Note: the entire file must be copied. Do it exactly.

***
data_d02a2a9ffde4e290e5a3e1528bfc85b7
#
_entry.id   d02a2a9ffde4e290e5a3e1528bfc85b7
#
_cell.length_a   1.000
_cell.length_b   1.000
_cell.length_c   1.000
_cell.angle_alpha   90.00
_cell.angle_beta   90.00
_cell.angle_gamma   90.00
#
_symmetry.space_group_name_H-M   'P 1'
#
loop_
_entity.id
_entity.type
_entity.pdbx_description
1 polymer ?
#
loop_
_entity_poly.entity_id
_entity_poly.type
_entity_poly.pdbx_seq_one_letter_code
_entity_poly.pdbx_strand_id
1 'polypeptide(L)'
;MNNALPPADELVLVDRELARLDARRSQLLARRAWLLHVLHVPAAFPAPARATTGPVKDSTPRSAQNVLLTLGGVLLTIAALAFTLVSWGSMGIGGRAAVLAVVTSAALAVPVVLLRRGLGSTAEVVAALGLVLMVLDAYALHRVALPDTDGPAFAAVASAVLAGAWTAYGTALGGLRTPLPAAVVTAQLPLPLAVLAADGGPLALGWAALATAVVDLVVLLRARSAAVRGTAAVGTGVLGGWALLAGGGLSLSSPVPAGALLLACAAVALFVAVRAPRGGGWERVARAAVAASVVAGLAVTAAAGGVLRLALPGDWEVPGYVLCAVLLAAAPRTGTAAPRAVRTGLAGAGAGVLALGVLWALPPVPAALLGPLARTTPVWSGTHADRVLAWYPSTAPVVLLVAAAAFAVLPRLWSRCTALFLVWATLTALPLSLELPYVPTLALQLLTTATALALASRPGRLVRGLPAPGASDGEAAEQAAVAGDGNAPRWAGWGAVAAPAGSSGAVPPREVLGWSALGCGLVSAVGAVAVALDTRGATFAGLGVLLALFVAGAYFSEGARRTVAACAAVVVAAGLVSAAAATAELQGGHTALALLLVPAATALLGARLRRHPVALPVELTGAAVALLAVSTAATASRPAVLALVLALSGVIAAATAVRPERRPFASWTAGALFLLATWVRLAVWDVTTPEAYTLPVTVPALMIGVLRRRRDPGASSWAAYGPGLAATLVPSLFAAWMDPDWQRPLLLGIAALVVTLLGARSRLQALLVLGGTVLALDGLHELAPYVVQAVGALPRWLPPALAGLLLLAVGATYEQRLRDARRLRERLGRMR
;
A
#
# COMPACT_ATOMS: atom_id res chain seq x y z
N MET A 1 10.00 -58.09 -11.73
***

data_d02a2a9ffde4e290e5a3e1528bfc85b7
#
_entry.id   d02a2a9ffde4e290e5a3e1528bfc85b7
#
_cell.length_a   1.000
_cell.length_b   1.000
_cell.length_c   1.000
_cell.angle_alpha   90.00
_cell.angle_beta   90.00
_cell.angle_gamma   90.00
#
_symmetry.space_group_name_H-M   'P 1'
#
loop_
_entity.id
_entity.type
_entity.pdbx_description
1 polymer ?
#
loop_
_entity_poly.entity_id
_entity_poly.type
_entity_poly.pdbx_seq_one_letter_code
_entity_poly.pdbx_strand_id
1 'polypeptide(L)'
;MNNALPPADELVLVDRELARLDARRSQLLARRAWLLHVLHVPAAFPAPARATTGPVKDSTPRSAQNVLLTLGGVLLTIAALAFTLVSWGSMGIGGRAAVLAVVTSAALAVPVVLLRRGLGSTAEVVAALGLVLMVLDAYALHRVALPDTDGPAFAAVASAVLAGAWTAYGTALGGLRTPLPAAVVTAQLPLPLAVLAADGGPLALGWAALATAVVDLVVLLRARSAAVRGTAAVGTGVLGGWALLAGGGLSLSSPVPAGALLLACAAVALFVAVRAPRGGGWERVARAAVAASVVAGLAVTAAAGGVLRLALPGDWEVPGYVLCAVLLAAAPRTGTAAPRAVRTGLAGAGAGVLALGVLWALPPVPAALLGPLARTTPVWSGTHADRVLAWYPSTAPVVLLVAAAAFAVLPRLWSRCTALFLVWATLTALPLSLELPYVPTLALQLLTTATALALASRPGRLVRGLPAPGASDGEAAEQAAVAGDGNAPRWAGWGAVAAPAGSSGAVPPREVLGWSALGCGLVSAVGAVAVALDTRGATFAGLGVLLALFVAGAYFSEGARRTVAACAAVVVAAGLVSAAAATAELQGGHTALALLLVPAATALLGARLRRHPVALPVELTGAAVALLAVSTAATASRPAVLALVLALSGVIAAATAVRPERRPFASWTAGALFLLATWVRLAVWDVTTPEAYTLPVTVPALMIGVLRRRRDPGASSWAAYGPGLAATLVPSLFAAWMDPDWQRPLLLGIAALVVTLLGARSRLQALLVLGGTVLALDGLHELAPYVVQAVGALPRWLPPALAGLLLLAVGATYEQRLRDARRLRERLGRMR
;
A
#
# COMPACT_ATOMS: atom_id res chain seq x y z
N MET A 1 10.00 -58.09 -11.73